Urban transportation public – private partnerships: drivers of uneven development?
economics - capital costs, economics - appraisal/evaluation, place - north america
public-private partnerships (PPPs), transportation infrastructure, urban governance
Around the world, public – private partnerships (PPPs) have been widely promoted as a model to expand the provision of critical urban transportation infrastructure. This paper examines the extent to which PPPs have actually been used to deliver urban transportation infrastructure, and whether this model of project delivery has redressed historically uneven patterns of global infrastructure investment. Through an analysis of over 950 transportation PPPs worldwide over the past quarter century, it is shown that only one third were projects built in urban areas. Of these urban projects, PPPs have been concentrated in the largest and wealthiest cities in a small number of countries, largely supported road projects rather than public transit, and been an unstable source of funding during periods of economic volatility. These uneven patterns of project development are explained by three interrelated factors: overlapping jurisdictions in urban governance, project risk profiles, and market interest. The paper concludes by reflecting on the theoretical and policy implications of these findings.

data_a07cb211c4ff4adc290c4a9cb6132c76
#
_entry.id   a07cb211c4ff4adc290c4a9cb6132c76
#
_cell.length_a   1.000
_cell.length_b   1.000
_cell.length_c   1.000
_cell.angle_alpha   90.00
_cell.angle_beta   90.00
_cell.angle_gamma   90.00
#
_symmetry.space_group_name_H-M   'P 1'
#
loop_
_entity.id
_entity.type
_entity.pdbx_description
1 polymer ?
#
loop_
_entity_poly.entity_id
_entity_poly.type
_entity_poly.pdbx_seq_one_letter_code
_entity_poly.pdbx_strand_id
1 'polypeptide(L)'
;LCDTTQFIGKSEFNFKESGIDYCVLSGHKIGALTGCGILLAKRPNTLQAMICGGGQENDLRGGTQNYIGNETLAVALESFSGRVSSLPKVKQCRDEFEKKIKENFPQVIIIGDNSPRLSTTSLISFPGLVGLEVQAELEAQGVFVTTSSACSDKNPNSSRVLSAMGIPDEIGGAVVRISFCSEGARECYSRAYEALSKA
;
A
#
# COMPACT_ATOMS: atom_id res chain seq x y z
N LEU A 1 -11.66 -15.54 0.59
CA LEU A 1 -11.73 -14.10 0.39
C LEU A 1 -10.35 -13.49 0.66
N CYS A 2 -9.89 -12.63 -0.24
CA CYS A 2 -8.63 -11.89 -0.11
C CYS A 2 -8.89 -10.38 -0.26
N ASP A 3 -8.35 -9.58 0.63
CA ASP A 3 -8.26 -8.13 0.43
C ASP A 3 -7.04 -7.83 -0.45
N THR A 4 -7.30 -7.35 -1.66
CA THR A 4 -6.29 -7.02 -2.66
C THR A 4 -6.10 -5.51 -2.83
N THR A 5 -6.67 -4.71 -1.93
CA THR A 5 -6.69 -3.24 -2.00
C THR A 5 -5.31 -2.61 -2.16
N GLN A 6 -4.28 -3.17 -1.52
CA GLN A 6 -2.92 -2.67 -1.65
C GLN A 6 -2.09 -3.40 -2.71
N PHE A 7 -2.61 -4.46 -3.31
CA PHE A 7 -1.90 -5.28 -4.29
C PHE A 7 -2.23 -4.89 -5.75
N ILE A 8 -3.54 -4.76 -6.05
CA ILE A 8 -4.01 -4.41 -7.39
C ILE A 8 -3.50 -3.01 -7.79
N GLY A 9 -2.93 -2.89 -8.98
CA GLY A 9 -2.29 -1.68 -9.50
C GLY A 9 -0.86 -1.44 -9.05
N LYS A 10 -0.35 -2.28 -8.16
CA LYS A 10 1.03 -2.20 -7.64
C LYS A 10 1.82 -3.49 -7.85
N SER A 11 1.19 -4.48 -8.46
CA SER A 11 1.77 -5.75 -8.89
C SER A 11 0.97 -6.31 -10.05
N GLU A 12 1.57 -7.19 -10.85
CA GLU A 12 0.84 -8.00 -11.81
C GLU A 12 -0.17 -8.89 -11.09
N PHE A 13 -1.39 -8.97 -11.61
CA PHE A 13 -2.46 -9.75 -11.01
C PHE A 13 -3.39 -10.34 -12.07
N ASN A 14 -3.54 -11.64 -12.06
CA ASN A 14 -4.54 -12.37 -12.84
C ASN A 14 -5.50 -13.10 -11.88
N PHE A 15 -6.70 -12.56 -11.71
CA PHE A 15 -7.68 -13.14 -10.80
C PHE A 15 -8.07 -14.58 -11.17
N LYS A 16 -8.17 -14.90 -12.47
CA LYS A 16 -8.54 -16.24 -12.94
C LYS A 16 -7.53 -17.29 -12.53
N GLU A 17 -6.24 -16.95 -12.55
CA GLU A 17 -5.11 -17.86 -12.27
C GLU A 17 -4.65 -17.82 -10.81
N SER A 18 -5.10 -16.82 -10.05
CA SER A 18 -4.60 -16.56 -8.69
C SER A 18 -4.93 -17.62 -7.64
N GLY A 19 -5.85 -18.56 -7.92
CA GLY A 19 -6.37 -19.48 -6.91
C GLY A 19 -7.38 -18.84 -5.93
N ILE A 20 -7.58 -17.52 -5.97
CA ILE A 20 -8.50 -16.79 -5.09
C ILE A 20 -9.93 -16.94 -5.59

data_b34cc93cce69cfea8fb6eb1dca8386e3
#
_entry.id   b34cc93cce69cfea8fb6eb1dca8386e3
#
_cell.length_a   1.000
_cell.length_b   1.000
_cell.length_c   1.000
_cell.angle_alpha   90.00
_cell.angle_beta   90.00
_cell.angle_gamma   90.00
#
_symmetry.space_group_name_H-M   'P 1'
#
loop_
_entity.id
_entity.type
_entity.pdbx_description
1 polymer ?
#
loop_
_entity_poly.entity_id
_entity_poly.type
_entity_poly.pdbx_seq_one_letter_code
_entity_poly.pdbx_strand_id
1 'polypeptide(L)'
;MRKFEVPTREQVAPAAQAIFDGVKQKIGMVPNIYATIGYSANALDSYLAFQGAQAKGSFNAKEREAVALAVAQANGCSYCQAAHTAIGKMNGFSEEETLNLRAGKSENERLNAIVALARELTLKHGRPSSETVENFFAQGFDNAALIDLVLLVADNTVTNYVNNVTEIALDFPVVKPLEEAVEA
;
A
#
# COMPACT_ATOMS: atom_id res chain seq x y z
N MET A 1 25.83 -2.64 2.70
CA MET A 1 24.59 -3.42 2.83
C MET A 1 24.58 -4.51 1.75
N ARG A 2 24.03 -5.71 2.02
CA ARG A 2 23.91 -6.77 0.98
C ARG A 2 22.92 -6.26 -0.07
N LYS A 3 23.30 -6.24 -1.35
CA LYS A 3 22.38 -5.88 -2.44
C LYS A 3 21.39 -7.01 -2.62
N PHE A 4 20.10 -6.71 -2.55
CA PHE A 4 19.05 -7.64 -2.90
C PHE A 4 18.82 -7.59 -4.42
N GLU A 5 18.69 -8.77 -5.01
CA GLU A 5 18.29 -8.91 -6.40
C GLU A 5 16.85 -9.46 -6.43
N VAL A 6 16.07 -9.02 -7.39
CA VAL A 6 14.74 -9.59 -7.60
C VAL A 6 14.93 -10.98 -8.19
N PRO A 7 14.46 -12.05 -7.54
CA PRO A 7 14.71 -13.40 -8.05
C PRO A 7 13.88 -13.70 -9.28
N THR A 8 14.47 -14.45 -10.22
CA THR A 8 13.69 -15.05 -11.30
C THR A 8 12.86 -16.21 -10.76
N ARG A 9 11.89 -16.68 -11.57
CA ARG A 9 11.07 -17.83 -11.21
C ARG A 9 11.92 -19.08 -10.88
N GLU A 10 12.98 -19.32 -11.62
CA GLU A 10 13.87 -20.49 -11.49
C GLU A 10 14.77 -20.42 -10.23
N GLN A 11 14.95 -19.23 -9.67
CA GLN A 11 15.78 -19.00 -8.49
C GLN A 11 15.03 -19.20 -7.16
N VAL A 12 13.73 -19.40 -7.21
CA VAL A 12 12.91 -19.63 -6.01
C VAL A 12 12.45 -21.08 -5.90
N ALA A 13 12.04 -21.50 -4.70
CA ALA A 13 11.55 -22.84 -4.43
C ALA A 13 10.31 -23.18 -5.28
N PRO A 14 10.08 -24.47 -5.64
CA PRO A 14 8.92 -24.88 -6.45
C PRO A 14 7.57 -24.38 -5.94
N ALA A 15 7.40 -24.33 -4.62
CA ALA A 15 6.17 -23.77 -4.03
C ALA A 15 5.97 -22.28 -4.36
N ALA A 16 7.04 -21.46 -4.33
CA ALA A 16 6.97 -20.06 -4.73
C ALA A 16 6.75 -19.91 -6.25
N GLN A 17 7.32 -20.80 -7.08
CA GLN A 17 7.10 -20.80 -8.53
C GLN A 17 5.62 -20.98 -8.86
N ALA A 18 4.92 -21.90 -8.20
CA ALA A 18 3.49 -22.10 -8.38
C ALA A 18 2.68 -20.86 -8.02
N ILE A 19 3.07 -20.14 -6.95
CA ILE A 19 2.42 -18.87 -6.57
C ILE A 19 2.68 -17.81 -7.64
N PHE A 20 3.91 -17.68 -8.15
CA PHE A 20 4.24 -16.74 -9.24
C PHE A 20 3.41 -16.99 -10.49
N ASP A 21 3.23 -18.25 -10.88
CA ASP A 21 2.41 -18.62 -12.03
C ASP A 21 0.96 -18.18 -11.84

Permission to publish the abstract has been given by Environment and Planning, copyright remains with them.
Siemiatycki, M., (2011), "Urban transportation public – private partnerships: drivers of uneven development?" Environment and Planning A, 43(7) 1707 – 1722.